This debate aims to be used as a resource for researchers and activists. The debate is concerned to document and analyse popular protest and direct action on the continent, both as it happens, as a regular feature as well as charting broader patterns and trends in popular protest over recent decades. Broadly the debate considers the relationship between working class struggle and popular protest in Africa over the last ten years as we chart the development of protest movements across the continent. The debate focuses on a broader array of popular forces that challenge not only immediate austerity and repression introduced as part of structural adjustment and ‘economic reform’, but also the legitimacy of the reforms themselves and even, sometimes, the governments that introduced them.
Popular Protest and Class Struggle Across the Continent
Kenyan activists Faith Asina and Gathanga Ndung’u deliver powerful and sharp criticism of the role of the Kenyan police as the oppressor of the masses. They explain in detail how police terror has manifested itself on issues such as the crackdowns on activists, the aftermath of elections, state-led campaigns against terrorism and informal settlements. They also take the time to commemorate fallen activists and inform us about ongoing grassroots movements against the violence of the police, which they believe needs radical surgery or a total overhaul.
We share a second extract from ‘Revolution is the choice of the people: crisis and revolt in the Middle East and North Africa’ by Anne Alexander. The extract provides an astute historic and comparative analysis of the revival of the workers' movement, which played a vital role in the mass protests and revolutions of 2011 and 2019.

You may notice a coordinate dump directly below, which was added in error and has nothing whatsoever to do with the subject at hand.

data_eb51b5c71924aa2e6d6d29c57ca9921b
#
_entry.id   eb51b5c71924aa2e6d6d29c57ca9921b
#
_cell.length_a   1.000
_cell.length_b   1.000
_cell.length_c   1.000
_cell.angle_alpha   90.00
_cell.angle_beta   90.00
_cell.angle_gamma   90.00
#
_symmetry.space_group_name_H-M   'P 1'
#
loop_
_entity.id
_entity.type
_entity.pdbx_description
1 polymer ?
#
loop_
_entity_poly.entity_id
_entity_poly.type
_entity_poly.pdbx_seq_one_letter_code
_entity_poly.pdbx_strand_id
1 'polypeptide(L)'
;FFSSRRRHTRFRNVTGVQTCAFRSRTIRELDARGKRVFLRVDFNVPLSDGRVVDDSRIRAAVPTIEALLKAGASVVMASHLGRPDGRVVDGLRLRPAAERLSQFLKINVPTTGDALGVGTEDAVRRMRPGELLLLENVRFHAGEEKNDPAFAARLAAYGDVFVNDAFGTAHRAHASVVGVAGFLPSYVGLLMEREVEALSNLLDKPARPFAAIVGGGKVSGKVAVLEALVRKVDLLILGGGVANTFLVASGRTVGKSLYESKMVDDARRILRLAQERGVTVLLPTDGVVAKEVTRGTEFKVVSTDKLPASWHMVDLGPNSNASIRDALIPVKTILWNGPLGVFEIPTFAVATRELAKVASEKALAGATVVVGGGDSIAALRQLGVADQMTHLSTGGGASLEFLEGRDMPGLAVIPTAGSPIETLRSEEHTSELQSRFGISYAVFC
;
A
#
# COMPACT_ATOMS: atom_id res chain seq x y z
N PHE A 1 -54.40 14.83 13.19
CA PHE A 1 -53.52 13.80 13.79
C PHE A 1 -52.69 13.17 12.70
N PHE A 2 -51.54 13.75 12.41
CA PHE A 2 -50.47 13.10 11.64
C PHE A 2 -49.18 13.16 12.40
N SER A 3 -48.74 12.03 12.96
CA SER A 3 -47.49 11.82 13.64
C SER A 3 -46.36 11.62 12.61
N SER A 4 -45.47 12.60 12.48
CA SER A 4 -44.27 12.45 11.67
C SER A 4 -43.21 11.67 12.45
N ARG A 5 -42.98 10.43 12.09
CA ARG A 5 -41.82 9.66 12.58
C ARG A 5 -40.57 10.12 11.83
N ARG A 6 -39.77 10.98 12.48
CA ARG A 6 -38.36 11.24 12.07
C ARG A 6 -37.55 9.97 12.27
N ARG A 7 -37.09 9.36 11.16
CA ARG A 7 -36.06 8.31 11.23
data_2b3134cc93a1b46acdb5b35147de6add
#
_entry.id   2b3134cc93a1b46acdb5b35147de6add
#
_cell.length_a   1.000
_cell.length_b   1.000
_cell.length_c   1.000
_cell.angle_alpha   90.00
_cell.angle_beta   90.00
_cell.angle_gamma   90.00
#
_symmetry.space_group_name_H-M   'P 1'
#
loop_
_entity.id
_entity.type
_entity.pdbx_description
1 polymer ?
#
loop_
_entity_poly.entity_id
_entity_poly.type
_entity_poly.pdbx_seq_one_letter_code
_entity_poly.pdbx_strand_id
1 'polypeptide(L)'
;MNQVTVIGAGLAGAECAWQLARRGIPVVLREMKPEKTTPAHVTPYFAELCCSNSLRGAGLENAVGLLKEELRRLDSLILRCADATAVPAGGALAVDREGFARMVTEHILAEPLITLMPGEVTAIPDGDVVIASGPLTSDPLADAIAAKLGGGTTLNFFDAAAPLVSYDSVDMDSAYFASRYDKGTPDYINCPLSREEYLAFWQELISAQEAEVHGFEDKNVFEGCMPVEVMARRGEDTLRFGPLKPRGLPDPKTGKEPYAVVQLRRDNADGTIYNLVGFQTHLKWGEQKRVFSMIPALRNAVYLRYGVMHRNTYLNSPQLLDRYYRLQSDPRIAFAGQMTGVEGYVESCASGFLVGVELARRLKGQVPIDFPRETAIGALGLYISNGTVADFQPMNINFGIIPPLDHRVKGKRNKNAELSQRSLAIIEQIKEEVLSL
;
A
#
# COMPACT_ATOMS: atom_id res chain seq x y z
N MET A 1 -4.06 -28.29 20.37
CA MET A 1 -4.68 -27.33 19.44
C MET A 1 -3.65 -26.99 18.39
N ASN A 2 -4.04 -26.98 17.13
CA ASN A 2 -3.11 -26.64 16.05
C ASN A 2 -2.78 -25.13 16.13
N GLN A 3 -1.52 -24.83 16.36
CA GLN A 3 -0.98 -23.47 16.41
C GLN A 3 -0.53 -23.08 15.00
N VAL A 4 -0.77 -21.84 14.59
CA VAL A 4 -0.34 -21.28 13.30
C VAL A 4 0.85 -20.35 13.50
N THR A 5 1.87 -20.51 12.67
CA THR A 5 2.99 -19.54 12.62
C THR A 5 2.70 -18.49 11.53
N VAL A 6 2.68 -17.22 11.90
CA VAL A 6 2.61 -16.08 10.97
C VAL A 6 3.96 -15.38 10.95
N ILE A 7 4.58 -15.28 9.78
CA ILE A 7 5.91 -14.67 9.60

We share an extract from ‘Revolution is the choice of the people: crisis and revolt in the Middle East and North Africa’ by Anne Alexander. The passage deepens our understanding of the complex class structure of the Middle Eastern and North African societies in which uprisings and revolutions erupted in the 2010s. Neoliberalism produced a crisis and profound transformations among the middle-class and proletariat while propelling them to play a major role in popular resistance.
Nadia Sayed assesses the Black Lives Matter movement two years after mass protests erupted following the assassination of George Floyd. We share a talk she gave at Marxism festival in London in July 2022, which is based on her article for the International Socialism Journal (click the link at the bottom of the page to access the full article). Defending the movement’s achievements while considering its weaknesses, Sayed argues that mobilising the power of the working class is crucial to ensuring that Black Lives Matter is not merely a moment but the beginning of a movement that delivers fundamental change.
ROAPE's Ben Radley interviews Congolese activist Bienvenu Matumo. Matumo speaks about what led him to become an activist with Lutte Pour Le Changement (LUCHA)...